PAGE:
The university you are attending is holding a huge fundraiser so every student, including yourself, is going. At the even you are seated with three other students per table. The problem is many of the students on campus you don't know so your hoping the people you sit with you will know. The dorm you live in has .02 of the total student population. You know .4 of the students living in your dorm, but you know only .05 of the rest of the students on campus. The number of students is large, so assume that the events of knowing different students at the fundraiser are independent.

The following questions are posed.

For $i = 0, 1, 2, 3$, what is the probability of you sitting with $i$ people that you know?

Given that $i$ students (where $i = 0, 1, 2 or 3$) from your dorm are sitting at your table, what is the probability that you know all the people at your table?

The host tells you that you are seated at a table with 3 other people you know. What is the probability that all these three students at your table are from your dorm?

So the probability of knowing someone at your table is (.02)(.40)+(.98)(.05)=.057. So to answer question one we need a series so I did the following:

(.057)$\sum_{i=0}^{3}$$3 \choose i$=$(.057)(1+3+3+1)$=$.456$

For the second question I was not sure but I did something similar to the first question.

$\sum_{i=0}^{3}$$3 \choose i$$(.008)^i$=(8)(1.00808) which clearly doesn't make sense so I am not sure what I am doing wrong for that.

For the third question since we calcualted the probability we know someone at the table I divided that by the chance you know someone from your dorm to get, $\frac{(.02)(.4)}{.057}$=.140351. Since we are talking about all three I did $.140351^3$=.002765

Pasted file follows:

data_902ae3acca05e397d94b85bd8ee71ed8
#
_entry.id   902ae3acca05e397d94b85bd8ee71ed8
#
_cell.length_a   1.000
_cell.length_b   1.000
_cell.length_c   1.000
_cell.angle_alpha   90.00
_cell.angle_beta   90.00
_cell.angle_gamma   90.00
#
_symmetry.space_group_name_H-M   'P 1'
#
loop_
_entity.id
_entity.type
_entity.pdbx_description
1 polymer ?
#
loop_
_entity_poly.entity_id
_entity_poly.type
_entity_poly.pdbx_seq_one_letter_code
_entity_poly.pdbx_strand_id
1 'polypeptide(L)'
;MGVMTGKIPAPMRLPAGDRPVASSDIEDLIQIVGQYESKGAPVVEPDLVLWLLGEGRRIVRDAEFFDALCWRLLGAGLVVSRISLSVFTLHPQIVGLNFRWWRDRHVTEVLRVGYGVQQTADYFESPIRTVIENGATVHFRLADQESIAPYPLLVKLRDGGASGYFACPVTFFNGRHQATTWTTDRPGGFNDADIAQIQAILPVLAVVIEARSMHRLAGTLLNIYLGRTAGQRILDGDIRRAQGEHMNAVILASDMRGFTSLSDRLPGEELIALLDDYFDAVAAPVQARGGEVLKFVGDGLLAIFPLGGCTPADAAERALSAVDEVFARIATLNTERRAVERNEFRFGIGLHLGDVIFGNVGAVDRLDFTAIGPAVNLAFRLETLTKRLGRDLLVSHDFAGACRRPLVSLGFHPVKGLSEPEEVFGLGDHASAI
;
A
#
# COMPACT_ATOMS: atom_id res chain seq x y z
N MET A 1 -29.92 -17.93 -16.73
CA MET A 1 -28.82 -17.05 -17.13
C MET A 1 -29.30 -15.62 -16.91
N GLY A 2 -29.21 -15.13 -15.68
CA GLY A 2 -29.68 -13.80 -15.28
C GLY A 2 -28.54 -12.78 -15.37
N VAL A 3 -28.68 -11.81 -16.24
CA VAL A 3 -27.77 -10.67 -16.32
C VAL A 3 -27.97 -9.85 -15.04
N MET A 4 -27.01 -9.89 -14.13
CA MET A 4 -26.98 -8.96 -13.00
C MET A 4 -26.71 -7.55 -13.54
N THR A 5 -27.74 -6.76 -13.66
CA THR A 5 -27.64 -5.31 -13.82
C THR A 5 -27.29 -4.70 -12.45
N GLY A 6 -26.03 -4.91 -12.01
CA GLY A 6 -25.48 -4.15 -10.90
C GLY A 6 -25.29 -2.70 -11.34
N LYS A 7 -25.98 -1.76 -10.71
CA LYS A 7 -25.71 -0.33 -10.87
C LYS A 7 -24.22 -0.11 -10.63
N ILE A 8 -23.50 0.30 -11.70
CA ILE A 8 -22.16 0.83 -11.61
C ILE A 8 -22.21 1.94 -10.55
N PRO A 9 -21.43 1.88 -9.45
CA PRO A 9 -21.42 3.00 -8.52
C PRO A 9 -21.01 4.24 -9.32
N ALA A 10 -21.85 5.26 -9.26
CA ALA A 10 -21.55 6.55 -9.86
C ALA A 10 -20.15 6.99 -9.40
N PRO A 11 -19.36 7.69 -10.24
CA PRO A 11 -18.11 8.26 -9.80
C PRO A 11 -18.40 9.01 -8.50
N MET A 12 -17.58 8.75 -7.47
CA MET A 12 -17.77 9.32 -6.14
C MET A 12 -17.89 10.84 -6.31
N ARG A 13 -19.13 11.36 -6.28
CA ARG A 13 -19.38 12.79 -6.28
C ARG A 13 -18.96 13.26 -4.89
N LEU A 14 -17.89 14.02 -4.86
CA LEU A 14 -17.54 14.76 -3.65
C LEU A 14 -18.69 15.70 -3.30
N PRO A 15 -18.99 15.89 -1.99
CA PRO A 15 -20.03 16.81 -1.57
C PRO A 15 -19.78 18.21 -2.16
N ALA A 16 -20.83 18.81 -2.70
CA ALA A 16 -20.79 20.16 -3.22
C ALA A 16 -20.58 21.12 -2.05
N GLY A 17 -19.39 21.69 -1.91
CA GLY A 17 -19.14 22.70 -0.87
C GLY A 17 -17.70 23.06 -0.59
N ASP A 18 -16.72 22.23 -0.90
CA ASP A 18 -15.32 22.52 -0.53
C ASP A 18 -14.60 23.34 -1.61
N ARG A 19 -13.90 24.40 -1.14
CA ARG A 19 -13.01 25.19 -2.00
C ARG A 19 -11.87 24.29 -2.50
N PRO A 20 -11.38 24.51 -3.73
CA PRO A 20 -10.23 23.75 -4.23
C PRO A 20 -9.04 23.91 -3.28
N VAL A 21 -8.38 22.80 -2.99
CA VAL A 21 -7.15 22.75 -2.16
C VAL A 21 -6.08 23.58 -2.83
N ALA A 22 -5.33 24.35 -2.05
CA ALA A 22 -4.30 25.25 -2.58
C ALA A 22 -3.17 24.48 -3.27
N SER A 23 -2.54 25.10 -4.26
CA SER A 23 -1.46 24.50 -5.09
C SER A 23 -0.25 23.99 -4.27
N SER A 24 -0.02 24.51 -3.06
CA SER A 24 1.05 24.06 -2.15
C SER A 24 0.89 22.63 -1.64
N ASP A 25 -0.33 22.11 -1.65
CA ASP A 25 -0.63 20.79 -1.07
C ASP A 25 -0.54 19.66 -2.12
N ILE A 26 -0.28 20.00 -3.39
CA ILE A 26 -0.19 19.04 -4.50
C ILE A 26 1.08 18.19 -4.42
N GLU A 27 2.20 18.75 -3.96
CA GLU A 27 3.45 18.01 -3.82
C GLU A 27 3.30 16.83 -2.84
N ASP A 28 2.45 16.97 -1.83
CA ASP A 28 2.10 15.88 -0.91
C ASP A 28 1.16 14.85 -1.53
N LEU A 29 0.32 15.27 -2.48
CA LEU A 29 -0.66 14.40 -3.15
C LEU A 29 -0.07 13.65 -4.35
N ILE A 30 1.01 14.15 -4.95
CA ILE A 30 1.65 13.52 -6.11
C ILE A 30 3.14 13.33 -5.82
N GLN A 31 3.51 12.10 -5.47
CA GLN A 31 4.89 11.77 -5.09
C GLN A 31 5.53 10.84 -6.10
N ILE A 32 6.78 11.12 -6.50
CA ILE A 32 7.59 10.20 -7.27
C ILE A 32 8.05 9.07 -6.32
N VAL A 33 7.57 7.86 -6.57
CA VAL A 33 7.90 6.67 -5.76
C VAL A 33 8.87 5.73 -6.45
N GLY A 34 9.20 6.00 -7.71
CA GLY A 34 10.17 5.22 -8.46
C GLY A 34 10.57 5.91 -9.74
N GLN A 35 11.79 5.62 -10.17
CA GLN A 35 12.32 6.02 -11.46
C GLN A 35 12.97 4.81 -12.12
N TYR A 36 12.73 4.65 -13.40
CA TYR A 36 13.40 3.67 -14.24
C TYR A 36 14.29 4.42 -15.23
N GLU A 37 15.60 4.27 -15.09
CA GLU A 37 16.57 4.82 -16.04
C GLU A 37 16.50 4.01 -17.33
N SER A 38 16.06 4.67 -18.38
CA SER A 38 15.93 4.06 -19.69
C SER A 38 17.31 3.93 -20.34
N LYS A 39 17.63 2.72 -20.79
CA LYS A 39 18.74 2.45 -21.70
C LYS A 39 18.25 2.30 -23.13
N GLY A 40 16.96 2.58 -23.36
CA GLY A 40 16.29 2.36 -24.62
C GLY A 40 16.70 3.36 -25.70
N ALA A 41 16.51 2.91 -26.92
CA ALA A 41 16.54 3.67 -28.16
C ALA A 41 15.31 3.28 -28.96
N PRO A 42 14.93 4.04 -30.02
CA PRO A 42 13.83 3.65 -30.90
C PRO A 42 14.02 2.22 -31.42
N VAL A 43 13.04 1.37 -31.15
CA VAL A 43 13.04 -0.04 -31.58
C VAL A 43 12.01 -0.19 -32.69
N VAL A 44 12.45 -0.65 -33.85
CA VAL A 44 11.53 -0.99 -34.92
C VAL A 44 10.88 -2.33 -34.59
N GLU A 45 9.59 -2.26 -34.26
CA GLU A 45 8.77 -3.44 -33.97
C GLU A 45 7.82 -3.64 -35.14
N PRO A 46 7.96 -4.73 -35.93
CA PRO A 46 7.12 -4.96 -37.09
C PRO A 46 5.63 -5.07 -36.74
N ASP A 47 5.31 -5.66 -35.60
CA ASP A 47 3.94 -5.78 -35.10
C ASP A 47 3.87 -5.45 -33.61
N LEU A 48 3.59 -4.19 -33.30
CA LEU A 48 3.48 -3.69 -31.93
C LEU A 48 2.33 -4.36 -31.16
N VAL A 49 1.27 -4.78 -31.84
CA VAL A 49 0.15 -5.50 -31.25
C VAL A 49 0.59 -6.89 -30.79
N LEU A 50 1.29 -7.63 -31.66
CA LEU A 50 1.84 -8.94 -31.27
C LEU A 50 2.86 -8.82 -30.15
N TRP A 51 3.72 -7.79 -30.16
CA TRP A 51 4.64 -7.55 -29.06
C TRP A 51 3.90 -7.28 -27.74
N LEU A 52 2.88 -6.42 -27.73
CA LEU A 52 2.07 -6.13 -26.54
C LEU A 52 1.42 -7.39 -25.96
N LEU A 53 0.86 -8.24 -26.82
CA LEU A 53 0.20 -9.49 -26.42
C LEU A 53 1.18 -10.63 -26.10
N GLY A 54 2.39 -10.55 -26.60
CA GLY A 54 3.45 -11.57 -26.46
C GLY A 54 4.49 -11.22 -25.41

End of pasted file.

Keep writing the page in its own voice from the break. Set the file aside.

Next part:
I think I did the first and third questions correctly but the second one I def did not.

  • $\begingroup$ I don't think you did the first question correctly. It reads, to me at least, like four similar problems: What is the P of knowing 0 of the other 3 at the table? ... of knowing 1? ... of knowing 2? [and]... of knowing all 3? $\endgroup$ – The Chaz 2.0 Feb 13 at 15:13

We make the assumption that the total number of people are "large" and so we may model our approach on selection with replacement rather than without.

Now... let us look at the probability that we know a very specific person.

You correctly found that this will be $.02\cdot .4 + .98\cdot .05=.057$

However, you have misinterpreted or misused this value as it appears in later calculations. You incorrectly used this as the probability that you know all three students at a table rather than how you should have used it which is the probability that you know a specific single student without regards to whether or not you know any others.

Now... the probability of knowing $i$ of the three people sitting with you at your table, we can model with a binomial distribution. To know a specific person occurs with probability $.057$ and to not know a specific person, this occurs with probability $.943$.

To know none of the people at your table, i.e. $i=0$, this occurs when you don't know the first person, you also don't know the second person, and we also don't know the third person. Thanks to our assumption on the number of people being "large" we can find the probability of all of these things happening simultaneously as being the product of these values, $(.943)^3$.

To know exactly one of the people at your table, i.e. $i=1$, this occurs when you don't know the first person or the second person but you do know the third, or you don't know the first and third person but do know the second, or you do know the first but not the second or third. Each of these values we find will be the same, so we can add the three of them together which can be written more simply as multiplying by three and will be $3\cdot (.943)^2(.057)^1$